Tom knows that he probably needs this information at the same level as Cindy, but isn’t officially accountable for it (unless Cindy says so of course).
    Cindy knows that her action is required on this.

    Everyone can file this away in the folder color/style of their choosing.
    Each can add their own private has tag to it and save it away with those tags.

    E-Books – We’re not quite there (yet)

    Do E-Books impair memory?

    I’ve found this to be the case. I certainly prefer paper books when doing any studying. There are a lot of things lacking in E-Books today. Eventually, I suspect we’ll get there. We’re just not there, today. I think that we need some kind of contextual sign posts along the way. E-Books need something more than just chapters and sections.

    As I have done quite a bit of business reading since graduation in December, I’ve noticed that many of these books follow a predictable pattern in their layout. They make a point. They explain the point. They relate a story or two to drive home the point. It occurred to me that if we could have each of those sections color coded and have the ability to rearrange them within a section/chapter we could accommodate many more learning styles. (Forgive me if I don’t use the correct terminology here, but I use the words I know.) Some people need to have the linear/analytic point of view first. Others would prefer to have the personal story portion first so that they can feel the emotion and want the solution before it’s provided. Some people don’t need the explanation; they just want the idea and the story. Others could do without the story entirely. Sometimes, one personal story driving home the point is enough and you could skip the second one offered by the author; other times, you need more than one.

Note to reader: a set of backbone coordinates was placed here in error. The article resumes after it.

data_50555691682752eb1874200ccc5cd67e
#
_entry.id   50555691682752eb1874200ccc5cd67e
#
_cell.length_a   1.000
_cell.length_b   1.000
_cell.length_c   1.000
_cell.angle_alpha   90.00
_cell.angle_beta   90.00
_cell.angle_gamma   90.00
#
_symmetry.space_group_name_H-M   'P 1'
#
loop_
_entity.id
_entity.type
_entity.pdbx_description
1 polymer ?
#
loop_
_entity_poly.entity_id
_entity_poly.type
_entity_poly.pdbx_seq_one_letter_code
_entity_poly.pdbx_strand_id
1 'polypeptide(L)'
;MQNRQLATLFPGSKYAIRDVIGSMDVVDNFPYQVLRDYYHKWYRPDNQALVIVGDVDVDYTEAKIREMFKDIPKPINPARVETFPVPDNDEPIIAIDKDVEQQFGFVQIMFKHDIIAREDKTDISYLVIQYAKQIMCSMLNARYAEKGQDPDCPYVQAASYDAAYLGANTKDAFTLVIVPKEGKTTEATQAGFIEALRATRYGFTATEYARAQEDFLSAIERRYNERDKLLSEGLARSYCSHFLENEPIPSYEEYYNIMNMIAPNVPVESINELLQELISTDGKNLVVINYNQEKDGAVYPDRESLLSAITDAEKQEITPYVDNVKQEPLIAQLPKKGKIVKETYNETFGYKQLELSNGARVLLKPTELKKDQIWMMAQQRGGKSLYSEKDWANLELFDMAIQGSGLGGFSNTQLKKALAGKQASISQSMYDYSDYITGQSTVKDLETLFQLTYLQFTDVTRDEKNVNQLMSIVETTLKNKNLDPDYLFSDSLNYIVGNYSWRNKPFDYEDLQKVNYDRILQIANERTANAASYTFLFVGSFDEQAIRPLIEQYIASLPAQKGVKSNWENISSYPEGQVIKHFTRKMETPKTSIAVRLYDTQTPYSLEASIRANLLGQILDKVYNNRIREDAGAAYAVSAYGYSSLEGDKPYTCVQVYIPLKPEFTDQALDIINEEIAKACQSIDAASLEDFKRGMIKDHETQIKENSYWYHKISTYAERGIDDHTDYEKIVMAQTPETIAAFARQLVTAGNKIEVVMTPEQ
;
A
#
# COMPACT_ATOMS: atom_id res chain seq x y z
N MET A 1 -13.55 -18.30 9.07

If a book could be rearranged or color coded allowing the reader to get at that which he/she needs most in the order that it’s needed to accommodate the reader’s learning style, E-Books could be so much more effective.


    Additionally, visual queues could be added behind the words so that we could “map” the book better in our mind. If we know that all of the points in a book related to a particular topic are watermarked with a circle, or a triangle or some other meaningful shape (related to the topic) and we could make those shapes searchable, we could improve the usability and effectiveness of E-Books for all users.

    Cognitive Surplus revisited

    This is exactly the kind of thing that could have been inspired by Cognitive Surplus. These kinds of projects are simple, easy to implement, have a gamification element to them, become viral and, most important, THEY WORK. I wish that book weren’t so painful to read and written backwards. It could have had a major impact on us.

    Any way, check out the TED talk after the link. Let me know what you think. Could it work where you live? What can you do to get it rolling? Do you have the technological background to initiate the creation of an app? Do you think you could rally the troops and gather the resources to get a project started in your community? Think about what needs to be done in your neighborhood. What could you do about it with a little bit of technology?

    Jennifer Pahlka: Coding a better government

    Here are some ideas – some with similar/example aps:
    Getting government the information they need, because some things shouldbe left to govt.

    • Alert your town to existing pot-holes: Example
    • Alert your town to just about ANY needed city service: My Council Services
    • Alert your police department of non-emergency things like abandoned cars.

    Getting your neighbors involved:
    An app…

    • …for block watch organizations to log suspicious activity.
    • …that allows you to earn points for picking up litter in your neighborhood.
    • …that encourages people to adopt a vacant building’s yard maintenance.

    Odometer YTD

    February Activities

    February Activities

    In February, I got some real miles under my belt.  I finished the month with a YTD total of 153.54 miles on the bike.  I’m really training hard for the Assault on Mt. Mitchell in May.

     

    The “Snowboarding” you see on that list is actually snow-kiteboarding.  My only session of the year and the first time I’ve had a kite in the air since October.